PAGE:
SFU computing science professor Yağız Aksoy will be leading the advancement of a new film studio at SFU.

How a new film studio at SFU will help artists and film producers in BC

August 11, 2021

By Andrew Ringer

SFU computing science professor Yağız Aksoy will be using his computational photography expertise to help artists and film producers in British Columbia. To do so, he will be leading the advancement of a new film studio at SFU that will be used for both film production and research development.

Aksoy, who leads the Computational Photography Lab at SFU, specialises in computer graphics and computer vision. He and his team research how artificial intelligence (AI) can be used to assist artists in the process of realistic image editing and film production.

With funding of $200,000 from Canada Foundation for Innovation’s (CFI) John R. Evans Leaders Fund (JELF), Aksoy and his team will be purchasing equipment to build a fully functional film studio at SFU, expected to be ready in 2022. They will use this studio to film educational videos that focus on their research.

This will help Aksoy and his team accomplish multiple goals. For one, this practice will allow the researchers understand some of the challenges that artists face while filming and editing. Secondly, these videos will be used to teach artists what can be made possible through AI research in this area. Last but not least, the researchers will be able to build data sets from these videos that they will use to train AI to perform various computer vision tasks relevant to film production such as monocular depth estimation. This is defined as the process of estimating scene depth from a single image.

“With the hardware we are getting from the CFI JELF grant, we will be able to generate better and higher quality training data which will have a large impact on the applicability of our machine learning models,” says Aksoy.

Recently, Aksoy and his lab published a research paper titled Boosting Monocular Depth Estimation Models to High-Resolution via Content-Adaptive Multi-Resolution Merging in which they proposed a method for how to create high-resolution depth estimations from a single image. Their method extracts the best qualities from low-resolution and high-resolution networks to produce a depth estimation that is both high-detailed and without inconsistent structure. With the development of the new film studio, the researchers will be able to expand upon this research with new and improved data.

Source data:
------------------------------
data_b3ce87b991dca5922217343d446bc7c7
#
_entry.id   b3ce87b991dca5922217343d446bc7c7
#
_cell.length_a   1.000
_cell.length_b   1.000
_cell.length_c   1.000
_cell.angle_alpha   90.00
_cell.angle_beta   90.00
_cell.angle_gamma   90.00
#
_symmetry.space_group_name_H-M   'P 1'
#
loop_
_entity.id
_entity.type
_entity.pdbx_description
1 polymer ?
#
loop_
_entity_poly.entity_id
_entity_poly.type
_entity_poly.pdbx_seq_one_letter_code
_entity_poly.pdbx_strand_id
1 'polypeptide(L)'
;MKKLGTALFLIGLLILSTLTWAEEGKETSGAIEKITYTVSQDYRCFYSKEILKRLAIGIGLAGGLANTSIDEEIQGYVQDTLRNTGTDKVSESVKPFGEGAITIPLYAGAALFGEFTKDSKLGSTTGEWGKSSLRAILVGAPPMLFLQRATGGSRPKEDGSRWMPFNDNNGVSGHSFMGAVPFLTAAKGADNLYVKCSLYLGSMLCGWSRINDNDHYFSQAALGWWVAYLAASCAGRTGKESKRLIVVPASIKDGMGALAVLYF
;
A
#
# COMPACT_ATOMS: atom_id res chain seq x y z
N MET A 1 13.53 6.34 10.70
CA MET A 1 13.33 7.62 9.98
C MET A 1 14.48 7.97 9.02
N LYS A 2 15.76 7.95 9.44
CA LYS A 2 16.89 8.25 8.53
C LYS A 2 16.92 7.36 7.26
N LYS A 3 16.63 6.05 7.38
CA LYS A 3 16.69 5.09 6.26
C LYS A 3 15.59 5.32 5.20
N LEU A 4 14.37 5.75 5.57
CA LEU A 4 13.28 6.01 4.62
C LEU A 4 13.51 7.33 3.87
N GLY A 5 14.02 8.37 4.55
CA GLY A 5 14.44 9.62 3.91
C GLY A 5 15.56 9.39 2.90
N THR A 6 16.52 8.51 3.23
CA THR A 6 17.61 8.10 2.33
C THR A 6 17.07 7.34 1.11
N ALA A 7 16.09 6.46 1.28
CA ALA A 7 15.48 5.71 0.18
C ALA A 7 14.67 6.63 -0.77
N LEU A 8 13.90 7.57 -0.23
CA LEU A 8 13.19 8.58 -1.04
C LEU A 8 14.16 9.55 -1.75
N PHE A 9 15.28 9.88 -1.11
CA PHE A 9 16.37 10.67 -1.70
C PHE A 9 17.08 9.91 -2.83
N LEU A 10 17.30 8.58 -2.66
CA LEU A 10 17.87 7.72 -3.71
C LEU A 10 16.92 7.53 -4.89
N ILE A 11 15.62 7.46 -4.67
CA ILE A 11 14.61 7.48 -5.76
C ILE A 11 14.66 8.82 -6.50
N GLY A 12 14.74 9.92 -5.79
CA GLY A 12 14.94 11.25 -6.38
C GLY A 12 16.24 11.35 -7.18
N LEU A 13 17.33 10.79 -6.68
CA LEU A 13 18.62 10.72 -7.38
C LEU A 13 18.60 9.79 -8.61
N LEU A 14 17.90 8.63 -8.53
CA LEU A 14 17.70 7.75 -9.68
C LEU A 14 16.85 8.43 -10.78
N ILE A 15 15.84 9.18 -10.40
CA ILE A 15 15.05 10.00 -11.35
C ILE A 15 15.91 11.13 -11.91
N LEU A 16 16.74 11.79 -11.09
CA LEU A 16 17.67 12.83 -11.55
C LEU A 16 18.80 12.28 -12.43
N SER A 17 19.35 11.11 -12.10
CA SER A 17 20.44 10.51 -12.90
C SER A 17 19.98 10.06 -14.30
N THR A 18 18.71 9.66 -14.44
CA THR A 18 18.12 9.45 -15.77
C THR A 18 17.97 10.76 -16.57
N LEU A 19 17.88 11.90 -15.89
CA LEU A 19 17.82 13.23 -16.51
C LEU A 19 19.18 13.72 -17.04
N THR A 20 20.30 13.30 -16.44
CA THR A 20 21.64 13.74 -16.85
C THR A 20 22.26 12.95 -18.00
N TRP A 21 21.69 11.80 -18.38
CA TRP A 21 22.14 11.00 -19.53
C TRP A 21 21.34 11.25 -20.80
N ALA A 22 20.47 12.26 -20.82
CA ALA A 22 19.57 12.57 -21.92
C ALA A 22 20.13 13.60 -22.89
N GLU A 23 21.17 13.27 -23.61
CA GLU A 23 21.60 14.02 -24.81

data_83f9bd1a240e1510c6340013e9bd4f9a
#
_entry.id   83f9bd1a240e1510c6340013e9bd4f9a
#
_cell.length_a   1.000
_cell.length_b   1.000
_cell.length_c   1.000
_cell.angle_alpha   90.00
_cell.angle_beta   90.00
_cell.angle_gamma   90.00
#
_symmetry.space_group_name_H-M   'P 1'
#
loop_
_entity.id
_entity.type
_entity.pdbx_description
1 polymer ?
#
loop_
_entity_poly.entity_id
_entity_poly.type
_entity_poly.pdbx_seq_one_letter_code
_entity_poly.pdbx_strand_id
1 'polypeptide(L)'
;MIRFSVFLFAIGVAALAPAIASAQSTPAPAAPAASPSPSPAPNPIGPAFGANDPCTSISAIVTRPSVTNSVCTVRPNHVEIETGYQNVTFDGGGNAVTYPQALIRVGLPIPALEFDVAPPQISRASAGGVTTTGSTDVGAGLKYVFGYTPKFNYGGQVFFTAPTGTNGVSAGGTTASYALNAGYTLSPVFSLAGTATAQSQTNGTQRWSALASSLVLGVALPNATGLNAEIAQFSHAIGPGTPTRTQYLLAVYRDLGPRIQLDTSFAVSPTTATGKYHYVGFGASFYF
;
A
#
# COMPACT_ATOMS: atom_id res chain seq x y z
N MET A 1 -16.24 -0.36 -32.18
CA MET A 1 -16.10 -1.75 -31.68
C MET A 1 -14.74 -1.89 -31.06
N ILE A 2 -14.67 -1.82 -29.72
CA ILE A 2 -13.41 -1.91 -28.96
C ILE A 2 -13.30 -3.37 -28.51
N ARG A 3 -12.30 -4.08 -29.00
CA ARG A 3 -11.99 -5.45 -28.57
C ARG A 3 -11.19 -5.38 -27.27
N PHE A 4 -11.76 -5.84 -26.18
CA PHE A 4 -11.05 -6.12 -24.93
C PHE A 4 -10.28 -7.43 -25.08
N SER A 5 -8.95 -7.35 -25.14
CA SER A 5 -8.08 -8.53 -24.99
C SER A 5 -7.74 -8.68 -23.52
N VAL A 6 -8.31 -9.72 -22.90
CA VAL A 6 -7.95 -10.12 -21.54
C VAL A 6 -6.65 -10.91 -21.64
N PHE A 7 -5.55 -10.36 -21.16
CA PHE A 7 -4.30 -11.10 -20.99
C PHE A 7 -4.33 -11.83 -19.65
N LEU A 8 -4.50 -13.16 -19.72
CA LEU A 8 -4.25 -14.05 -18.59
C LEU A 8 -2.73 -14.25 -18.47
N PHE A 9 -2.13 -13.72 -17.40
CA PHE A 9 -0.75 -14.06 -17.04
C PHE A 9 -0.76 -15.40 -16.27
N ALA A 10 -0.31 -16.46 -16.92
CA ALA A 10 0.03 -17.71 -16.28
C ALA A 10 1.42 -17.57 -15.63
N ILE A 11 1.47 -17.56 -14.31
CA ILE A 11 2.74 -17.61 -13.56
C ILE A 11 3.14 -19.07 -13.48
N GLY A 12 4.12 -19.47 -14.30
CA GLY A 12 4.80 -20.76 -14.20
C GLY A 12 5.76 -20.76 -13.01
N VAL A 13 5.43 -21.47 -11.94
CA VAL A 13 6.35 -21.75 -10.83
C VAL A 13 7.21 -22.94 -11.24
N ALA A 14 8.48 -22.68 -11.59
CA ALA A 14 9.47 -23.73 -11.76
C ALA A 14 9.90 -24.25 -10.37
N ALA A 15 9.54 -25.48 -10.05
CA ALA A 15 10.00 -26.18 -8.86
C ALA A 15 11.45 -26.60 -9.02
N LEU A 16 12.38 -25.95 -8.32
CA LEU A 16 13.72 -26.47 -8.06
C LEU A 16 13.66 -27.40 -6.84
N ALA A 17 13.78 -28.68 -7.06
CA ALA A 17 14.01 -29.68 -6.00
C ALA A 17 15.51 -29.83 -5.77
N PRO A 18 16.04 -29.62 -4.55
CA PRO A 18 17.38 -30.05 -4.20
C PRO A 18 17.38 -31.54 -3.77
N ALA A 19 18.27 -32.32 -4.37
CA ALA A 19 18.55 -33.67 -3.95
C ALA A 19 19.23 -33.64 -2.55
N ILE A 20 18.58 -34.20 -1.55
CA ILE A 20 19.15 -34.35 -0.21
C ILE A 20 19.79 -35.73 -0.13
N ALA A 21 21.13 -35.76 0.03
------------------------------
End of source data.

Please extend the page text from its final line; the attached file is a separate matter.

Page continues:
“We model the statistical distribution in our neural networks based on the data set that we have,” says Aksoy.  

“That is why the data set itself is very important and why we are investing in data set capture technology.”

The ability to estimate scene depth is crucial for AI to be able to recognize and understand scenes, a longstanding challenge for computing vision researchers. Aksoy plans to harness this ability to help artists in BC with photo and film editing.

In order to develop tools that are truly impactful for the end-user, Aksoy wants the artist community involved in the research process. His previous experience at Disney Research during his PhD taught him the importance of receiving feedback from artists early and often.

For this reason, he has built connections with the SFU School of Interactive Arts and Technology, the Vancouver Film School, local start-ups working with photography and film professionals, and more. As much as Aksoy and his team will be educating the artist community on what can be made possible through their research, they will learn from the artists on how this research can best serve the community.

“When the community is not involved in research, it is hard to conduct research that will serve and be accepted by the community,” says Aksoy.

He plans on eventually developing AI recommendation systems for editing during post-production in film through which film editors will be more easily able to arrange scenes based on their artistic discretion.

Long term, he hopes that this research can also be used to develop tools to help artists create in new areas such as augmented reality.

“I dream of seeing artists create things that I can’t even imagine using the tools that we develop,” says Aksoy.

For now, Aksoy and his team will be focused on getting their new film studio ready.

Meet the Computational Photography Lab >>
Watch a video by the Computational Photography Lab that explains monocular depth estimation >>
Read our story on the Computational Photography Lab's recent research breakthrough >>